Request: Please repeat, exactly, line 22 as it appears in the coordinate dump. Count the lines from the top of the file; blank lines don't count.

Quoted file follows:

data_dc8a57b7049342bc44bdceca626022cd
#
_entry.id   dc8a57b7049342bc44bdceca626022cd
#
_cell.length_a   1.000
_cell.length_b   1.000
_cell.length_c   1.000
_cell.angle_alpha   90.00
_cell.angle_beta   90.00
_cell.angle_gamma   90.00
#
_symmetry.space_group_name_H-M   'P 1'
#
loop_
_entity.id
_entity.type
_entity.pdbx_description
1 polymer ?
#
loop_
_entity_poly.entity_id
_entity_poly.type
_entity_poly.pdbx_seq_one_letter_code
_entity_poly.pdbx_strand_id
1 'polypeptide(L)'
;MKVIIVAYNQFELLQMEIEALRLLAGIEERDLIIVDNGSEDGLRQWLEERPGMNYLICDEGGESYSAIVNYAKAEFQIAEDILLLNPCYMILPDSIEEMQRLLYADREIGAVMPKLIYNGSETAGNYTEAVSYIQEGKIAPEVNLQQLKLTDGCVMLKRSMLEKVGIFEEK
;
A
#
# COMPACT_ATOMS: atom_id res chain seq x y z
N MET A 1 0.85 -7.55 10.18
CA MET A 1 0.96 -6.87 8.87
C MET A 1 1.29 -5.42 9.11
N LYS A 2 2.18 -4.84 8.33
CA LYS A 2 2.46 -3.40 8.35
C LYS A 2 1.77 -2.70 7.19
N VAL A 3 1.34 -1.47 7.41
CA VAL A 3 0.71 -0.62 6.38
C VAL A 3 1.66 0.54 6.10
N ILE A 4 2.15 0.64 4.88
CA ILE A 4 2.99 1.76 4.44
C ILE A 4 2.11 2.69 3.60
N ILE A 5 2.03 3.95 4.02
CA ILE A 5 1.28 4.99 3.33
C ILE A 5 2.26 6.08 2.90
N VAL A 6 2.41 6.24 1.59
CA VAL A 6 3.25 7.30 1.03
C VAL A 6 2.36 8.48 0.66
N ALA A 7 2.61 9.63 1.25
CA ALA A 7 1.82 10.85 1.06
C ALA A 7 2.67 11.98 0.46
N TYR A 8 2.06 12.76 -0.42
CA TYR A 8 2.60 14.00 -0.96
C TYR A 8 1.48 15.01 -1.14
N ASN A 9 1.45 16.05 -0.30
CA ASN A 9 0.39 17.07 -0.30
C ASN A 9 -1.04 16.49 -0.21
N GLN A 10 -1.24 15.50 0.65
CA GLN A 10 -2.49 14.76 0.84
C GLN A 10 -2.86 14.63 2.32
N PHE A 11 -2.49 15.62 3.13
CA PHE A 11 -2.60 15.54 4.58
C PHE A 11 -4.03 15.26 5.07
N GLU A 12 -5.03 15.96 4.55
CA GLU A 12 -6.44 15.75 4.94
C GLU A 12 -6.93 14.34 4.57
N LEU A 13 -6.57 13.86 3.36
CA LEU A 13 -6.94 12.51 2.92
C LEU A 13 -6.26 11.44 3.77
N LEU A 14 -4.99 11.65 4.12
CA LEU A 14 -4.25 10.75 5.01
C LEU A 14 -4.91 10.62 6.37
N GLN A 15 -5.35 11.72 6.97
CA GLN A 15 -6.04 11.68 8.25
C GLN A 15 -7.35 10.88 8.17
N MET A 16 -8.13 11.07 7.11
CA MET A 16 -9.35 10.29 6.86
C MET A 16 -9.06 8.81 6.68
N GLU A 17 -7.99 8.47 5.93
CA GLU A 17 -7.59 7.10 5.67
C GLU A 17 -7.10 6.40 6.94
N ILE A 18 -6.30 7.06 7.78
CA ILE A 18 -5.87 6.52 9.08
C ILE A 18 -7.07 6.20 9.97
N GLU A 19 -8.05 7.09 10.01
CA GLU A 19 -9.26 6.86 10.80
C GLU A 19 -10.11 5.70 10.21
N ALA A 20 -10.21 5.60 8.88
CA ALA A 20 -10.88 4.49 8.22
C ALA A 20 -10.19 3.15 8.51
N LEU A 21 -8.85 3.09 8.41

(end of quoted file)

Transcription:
_entity_poly.type